A former Wigan footballer says he is “devastated” after a coach accused of abusing him as a young man was cleared of the crime.
David Eatock refused to be drawn further yesterday on the jury’s verdict against George Ormond, although it appeared little comfort that the predatory paedophile who helped in Newcastle.
United’s youth set-up had been convicted of dozens of other sex offences against other young charges.
In the 1970s and 80s Ormond coached at a prominent junior club in the city before assisting at the Premier League side in the 1990s and he used his power over his victims’ football futures to prevent them from speaking out.
He was convicted at Newcastle Crown Court of 35 charges of indecent assault and one of indecency. He was cleared of the one charge relating to Mr Eatock.
The trial saw 19 complainants give evidence following an investigation which was sparked in 2016 by media reports of professional football’s sex abuse scandal.
Ormond, 62, had already been jailed for six years in 2002 for 12 indecent assaults on young players.
The coach was remanded in custody ahead of sentence today. The judge excused the panel from further jury service for life after the trial, which lasted more than six weeks, ran longer than expected.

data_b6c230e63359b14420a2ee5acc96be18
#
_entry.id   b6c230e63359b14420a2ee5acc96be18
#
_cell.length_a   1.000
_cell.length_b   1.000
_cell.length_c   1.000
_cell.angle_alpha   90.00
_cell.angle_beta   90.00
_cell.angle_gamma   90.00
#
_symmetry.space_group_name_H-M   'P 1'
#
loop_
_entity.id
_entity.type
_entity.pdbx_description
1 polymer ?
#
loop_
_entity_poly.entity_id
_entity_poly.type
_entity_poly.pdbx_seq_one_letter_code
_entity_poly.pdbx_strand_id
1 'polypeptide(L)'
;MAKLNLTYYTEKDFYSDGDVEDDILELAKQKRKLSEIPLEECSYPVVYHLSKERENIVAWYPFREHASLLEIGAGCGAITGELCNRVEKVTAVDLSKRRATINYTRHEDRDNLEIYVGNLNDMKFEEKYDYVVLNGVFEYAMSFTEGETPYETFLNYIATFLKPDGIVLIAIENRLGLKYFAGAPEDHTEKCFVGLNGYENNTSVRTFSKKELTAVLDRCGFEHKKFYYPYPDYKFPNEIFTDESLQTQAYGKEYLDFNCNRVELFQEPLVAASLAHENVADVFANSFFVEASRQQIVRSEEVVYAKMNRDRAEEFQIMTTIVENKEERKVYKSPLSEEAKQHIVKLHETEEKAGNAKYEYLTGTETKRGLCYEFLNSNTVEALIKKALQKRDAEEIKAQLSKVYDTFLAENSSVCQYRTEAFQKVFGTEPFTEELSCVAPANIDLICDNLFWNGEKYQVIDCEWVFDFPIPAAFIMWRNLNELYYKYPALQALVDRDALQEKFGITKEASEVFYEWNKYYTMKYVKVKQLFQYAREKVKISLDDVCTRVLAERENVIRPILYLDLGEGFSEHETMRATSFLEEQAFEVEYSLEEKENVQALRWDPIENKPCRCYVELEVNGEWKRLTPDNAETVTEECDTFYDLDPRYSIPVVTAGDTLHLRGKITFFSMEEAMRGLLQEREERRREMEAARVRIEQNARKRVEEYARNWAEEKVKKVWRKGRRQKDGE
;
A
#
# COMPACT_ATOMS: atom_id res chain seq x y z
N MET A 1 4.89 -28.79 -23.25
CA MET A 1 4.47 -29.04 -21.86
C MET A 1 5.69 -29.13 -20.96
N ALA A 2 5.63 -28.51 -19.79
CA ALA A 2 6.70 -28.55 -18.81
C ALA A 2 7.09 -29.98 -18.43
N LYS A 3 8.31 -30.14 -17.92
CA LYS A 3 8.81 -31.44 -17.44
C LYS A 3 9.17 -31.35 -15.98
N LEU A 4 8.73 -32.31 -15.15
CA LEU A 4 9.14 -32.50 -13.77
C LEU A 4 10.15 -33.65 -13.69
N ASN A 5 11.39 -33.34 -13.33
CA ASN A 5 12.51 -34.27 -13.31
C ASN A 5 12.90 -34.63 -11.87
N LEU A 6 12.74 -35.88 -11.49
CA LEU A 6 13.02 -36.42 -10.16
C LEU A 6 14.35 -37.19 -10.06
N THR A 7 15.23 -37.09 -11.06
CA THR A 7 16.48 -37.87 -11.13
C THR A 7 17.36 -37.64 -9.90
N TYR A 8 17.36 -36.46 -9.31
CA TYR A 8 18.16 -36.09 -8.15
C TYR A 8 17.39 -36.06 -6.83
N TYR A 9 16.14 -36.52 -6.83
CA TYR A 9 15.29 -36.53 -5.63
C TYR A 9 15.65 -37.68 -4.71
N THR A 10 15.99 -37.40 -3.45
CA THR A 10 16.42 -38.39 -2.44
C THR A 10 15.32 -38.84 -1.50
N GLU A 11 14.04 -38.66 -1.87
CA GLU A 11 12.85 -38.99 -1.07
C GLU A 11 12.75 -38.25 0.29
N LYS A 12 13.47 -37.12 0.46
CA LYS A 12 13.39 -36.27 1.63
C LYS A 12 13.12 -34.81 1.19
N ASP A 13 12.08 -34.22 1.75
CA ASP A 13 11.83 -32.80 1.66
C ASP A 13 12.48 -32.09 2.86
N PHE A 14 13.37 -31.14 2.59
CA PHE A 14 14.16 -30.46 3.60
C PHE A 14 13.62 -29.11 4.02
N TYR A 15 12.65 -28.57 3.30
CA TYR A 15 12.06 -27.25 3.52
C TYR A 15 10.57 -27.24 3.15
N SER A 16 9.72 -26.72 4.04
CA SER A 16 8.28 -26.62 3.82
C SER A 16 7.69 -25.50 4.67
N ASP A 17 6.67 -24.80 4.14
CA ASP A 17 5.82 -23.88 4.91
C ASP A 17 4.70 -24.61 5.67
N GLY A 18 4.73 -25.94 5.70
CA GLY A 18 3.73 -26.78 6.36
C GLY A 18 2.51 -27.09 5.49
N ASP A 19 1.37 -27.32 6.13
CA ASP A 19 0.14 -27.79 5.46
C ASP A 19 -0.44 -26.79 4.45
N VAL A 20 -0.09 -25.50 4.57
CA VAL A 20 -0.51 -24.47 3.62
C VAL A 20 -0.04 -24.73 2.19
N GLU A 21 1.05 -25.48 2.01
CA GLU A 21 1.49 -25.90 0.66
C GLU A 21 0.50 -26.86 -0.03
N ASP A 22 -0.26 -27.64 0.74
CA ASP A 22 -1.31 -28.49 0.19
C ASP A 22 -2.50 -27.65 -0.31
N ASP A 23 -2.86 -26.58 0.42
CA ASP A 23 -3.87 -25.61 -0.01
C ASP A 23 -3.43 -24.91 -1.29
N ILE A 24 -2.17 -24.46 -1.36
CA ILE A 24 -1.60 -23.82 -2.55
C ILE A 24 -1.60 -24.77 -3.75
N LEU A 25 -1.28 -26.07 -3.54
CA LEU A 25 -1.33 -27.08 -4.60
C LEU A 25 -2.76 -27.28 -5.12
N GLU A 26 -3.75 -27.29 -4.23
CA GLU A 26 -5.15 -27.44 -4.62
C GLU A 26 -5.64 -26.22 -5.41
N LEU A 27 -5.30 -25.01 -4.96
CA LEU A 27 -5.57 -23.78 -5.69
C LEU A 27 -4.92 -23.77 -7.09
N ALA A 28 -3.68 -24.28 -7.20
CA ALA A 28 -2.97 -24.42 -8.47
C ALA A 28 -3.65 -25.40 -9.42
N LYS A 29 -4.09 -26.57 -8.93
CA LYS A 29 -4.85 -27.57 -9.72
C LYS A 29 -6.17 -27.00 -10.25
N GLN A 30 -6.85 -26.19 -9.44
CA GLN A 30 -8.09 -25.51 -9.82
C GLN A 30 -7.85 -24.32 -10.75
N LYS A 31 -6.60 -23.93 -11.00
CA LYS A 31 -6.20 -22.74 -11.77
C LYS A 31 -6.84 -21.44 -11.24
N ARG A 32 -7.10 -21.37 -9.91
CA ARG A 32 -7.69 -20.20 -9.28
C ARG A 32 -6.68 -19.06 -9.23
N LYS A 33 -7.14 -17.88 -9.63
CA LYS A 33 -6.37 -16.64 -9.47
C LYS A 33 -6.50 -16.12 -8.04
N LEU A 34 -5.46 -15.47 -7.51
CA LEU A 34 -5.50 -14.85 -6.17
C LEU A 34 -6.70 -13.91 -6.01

Mr Eatock waived his right to anonymity last year to allege harrowing sexual abuse by a former coach.
He was one of many sportsmen to allege terrible experiences at the hands of Ormond while they were part of the junior set-up at Newcastle.
The former Standish High pupil, who has a twin called Paul and an elder brother, Andy, was a regular player for the school team and Wigan Junior Latics before joining the North East club as a youth player.
The events began shortly after David signed for Newcastle aged 18, in 1995, and endured until he was 21.
Outside court, Gary Buckley of the CPS said: “For over two decades George Ormond abused young men and boys while working in the youth football scene in the North East of England.
“To many of his victims he was a figure of authority, trust and influence. Instead of nurturing and supporting them, he exploited his role to subject them to sexual abuse.
“I would like to praise the bravery of the many victims who came forward to assist with both the investigation and prosecution.
“They gave evidence in this case which helped the CPS demonstrate that Ormond’s offending was both predatory and prolific.”
Det Supt Mick Paterson from Northumbria Police said: “George Ormond was a prominent football coach between 1975 and 1999 and he used that position to act as a predatory paedophile to abuse young men.
“He used that position to gain contact with young men who had dreams and aspirations of going on to have football careers and the insidious nature of that offending shattered the lives of almost 20 victims.”